Weaknesses in grammar, syntax, vocabulary, spelling or symbol production, cohesive devices, or punctuation may occasionally distract the native reader from the message. Writers at the Advanced-High level do not consistently demonstrate flexibility to vary their style according to different tasks and readers. Their writing production often reads successfully but may fail to convey the subtlety and nuance of the Superior level.
Writers at the Advanced-Mid level are able to meet a range of work and/or academic writing needs with good organization and cohesiveness that may reflect the principles of their first language. They are able to write straightforward summaries and write about familiar topics relating to interests and events of current, public, and personal relevance by means of narratives and descriptions of a factual nature. Advanced-Mid writers demonstrate the ability to narrate and describe with detail in all major time frames. Their writing is characterized by a range of general vocabulary that expresses thoughts clearly, at times supported by some paraphrasing or elaboration.
Writing at the Advanced-Mid level exhibits some variety of cohesive devices in texts of several paragraphs in length. There is good control of the most frequently used target language syntactic structures, e.g., common word order patterns, coordination, subordination. There may be errors in complex sentences, as well as in punctuation, spelling, or the formation of non-alphabetic symbols and character production. While features of the written style of the target language may be present, Advanced-Mid writing may at times resemble oral discourse or the writing style of the first language. Advanced-Mid writing incorporates organizational features both of the target language or the writer's first language.
While Advanced-Mid writers are generally aware of writing for the other, with all the attendant tailoring required to accommodate the reader, they tend to be inconsistent in their aims and focus from time to time on the demands of production of the written text rather than on the needs of reception. When called on to perform functions or to treat topics at the Superior level, Advanced-Mid writers will generally manifest a decline in the quality and/or quantity of their writing, demonstrating a lack of the rhetorical structure, the accuracy, and the fullness of elaboration and detail that would be characteristic of the Superior level. Writing at the Advanced-Mid level is understood readily by natives not used to the writing of non-natives.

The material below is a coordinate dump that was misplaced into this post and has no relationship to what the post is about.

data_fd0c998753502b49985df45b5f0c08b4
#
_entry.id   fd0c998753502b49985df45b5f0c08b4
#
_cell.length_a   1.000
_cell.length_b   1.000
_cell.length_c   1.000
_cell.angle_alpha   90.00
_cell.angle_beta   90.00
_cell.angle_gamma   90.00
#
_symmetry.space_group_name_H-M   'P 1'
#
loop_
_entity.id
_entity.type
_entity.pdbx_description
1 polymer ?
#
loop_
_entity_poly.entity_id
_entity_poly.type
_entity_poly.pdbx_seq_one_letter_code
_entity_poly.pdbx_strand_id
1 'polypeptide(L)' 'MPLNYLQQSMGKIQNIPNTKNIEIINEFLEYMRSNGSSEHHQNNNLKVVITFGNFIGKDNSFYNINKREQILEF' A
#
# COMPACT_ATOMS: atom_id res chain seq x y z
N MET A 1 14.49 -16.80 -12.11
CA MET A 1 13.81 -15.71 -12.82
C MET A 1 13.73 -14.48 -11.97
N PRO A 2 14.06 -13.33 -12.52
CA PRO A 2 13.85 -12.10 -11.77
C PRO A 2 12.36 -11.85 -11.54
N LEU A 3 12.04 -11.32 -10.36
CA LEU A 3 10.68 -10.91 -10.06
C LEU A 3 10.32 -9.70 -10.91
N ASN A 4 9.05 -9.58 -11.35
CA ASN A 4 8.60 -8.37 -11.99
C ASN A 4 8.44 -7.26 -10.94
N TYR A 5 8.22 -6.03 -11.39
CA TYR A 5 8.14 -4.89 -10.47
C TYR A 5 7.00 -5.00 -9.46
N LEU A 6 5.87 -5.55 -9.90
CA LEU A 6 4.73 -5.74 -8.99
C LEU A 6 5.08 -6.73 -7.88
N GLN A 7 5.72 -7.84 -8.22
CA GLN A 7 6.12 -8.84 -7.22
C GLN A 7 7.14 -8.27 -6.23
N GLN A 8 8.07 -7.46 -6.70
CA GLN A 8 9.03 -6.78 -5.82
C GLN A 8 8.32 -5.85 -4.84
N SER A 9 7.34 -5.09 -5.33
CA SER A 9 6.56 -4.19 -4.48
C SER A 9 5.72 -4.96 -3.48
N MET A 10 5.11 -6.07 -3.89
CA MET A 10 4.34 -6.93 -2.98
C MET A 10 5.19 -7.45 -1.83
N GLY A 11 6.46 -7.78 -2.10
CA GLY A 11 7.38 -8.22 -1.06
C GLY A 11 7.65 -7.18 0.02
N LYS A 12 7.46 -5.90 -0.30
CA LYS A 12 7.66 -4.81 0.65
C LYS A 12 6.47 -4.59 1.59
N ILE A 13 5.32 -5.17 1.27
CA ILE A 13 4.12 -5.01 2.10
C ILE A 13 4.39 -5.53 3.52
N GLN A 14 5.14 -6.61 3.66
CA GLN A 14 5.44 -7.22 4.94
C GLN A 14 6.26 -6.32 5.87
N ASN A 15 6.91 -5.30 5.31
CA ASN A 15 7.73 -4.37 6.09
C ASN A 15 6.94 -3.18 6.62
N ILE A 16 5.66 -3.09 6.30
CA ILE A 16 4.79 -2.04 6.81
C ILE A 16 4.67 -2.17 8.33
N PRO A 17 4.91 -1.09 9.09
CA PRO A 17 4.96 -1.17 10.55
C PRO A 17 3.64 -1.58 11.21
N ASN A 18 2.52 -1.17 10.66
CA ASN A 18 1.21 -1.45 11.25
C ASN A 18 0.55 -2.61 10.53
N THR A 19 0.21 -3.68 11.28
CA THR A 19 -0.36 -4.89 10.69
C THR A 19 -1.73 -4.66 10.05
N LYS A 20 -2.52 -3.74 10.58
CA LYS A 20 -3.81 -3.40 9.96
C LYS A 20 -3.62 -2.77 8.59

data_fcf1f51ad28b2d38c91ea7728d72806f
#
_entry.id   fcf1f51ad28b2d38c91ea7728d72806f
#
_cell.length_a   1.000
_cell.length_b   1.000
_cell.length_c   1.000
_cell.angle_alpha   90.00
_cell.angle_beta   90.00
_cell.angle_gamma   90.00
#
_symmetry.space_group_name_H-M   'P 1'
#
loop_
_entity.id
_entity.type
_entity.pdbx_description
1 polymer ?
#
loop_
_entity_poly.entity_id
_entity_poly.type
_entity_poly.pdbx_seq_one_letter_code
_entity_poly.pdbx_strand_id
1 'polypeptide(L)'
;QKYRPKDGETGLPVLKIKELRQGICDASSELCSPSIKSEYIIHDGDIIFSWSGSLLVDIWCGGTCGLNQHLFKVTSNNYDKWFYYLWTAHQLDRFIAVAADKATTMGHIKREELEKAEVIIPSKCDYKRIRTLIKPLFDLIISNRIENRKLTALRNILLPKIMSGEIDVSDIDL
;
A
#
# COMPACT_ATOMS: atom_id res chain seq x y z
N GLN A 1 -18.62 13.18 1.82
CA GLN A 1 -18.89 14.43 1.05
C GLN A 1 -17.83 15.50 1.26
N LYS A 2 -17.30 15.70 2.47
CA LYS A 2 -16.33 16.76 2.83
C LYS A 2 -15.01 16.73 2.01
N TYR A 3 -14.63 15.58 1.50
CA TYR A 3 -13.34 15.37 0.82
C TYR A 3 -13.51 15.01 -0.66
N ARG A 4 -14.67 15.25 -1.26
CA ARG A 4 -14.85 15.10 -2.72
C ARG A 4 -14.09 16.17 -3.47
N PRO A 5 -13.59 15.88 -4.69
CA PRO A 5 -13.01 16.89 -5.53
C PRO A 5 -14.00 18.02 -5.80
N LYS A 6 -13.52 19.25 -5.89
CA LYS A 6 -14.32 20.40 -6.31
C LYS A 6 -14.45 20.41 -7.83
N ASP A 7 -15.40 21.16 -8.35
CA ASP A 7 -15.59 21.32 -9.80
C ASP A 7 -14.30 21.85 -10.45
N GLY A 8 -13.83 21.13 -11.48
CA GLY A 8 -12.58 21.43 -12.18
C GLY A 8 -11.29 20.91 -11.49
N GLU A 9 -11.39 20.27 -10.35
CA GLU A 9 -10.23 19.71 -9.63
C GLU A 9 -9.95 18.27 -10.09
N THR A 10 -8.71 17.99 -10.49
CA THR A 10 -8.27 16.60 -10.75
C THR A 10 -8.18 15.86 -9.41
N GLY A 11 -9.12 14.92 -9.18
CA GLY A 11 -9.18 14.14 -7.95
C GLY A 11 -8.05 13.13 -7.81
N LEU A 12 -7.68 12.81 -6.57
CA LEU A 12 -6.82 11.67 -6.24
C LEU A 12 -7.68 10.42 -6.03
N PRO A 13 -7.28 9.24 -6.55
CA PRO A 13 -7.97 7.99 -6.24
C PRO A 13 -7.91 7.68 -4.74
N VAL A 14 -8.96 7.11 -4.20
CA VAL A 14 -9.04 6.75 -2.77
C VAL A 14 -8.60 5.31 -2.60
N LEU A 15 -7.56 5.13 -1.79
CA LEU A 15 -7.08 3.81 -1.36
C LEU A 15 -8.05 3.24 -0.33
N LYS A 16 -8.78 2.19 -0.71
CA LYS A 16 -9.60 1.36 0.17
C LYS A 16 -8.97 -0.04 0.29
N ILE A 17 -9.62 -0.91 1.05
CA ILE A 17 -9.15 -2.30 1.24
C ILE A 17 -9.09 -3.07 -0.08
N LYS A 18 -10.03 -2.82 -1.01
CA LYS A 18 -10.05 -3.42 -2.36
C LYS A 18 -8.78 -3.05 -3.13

Writers at the Advanced-Low level are able to meet basic work and/or academic writing needs, produce routine social correspondence, write about familiar topics by means of narratives and descriptions of a factual nature, and write simple summaries. Advanced-Low writers demonstrate the ability to narrate and describe in major time frames with some control of aspect. Advanced-Low writers are able to combine and link sentences into texts of paragraph length and structure. Their writings, while adequate to satisfy the criteria of the Advanced level, may not be substantive.
Writers at the Advanced-Low level demonstrate an ability to incorporate a limited number of cohesive devices but may resort to much redundancy, and awkward repetition. Subordination in the expression of ideas is present and structurally coherent, but generally relies on native patterns of oral discourse or the writing style of the writer=s first language. Advanced-Low writers demonstrate sustained control of simple target-language sentence structures and partial control of more complex structures. When attempting to perform functions at the Superior level, their writing will deteriorate significantly. Writing at the Advanced-Low level is understood by natives not used to the writing of non-natives although some additional effort may be required in the reading of the text.
Writers at the Intermediate-High level are able to meet all practical writing needs such as taking notes on familiar topics, writing uncomplicated letters, simple summaries, and compositions related to work, school experiences, and topics of current and general interest. Intermediate-High writers connect sentences into paragraphs using a limited number of cohesive devices that tend to be repeated, and with some breakdown in one or more features of the Advanced level. They can write simple descriptions and narrations of paragraph length on everyday events and situations in different time frames, although with some inaccuracies and inconsistencies. For example, they may be unsuccessful in their use of paraphrase and elaboration and/or inconsistent in the use of appropriate major time markers, resulting in a loss in clarity.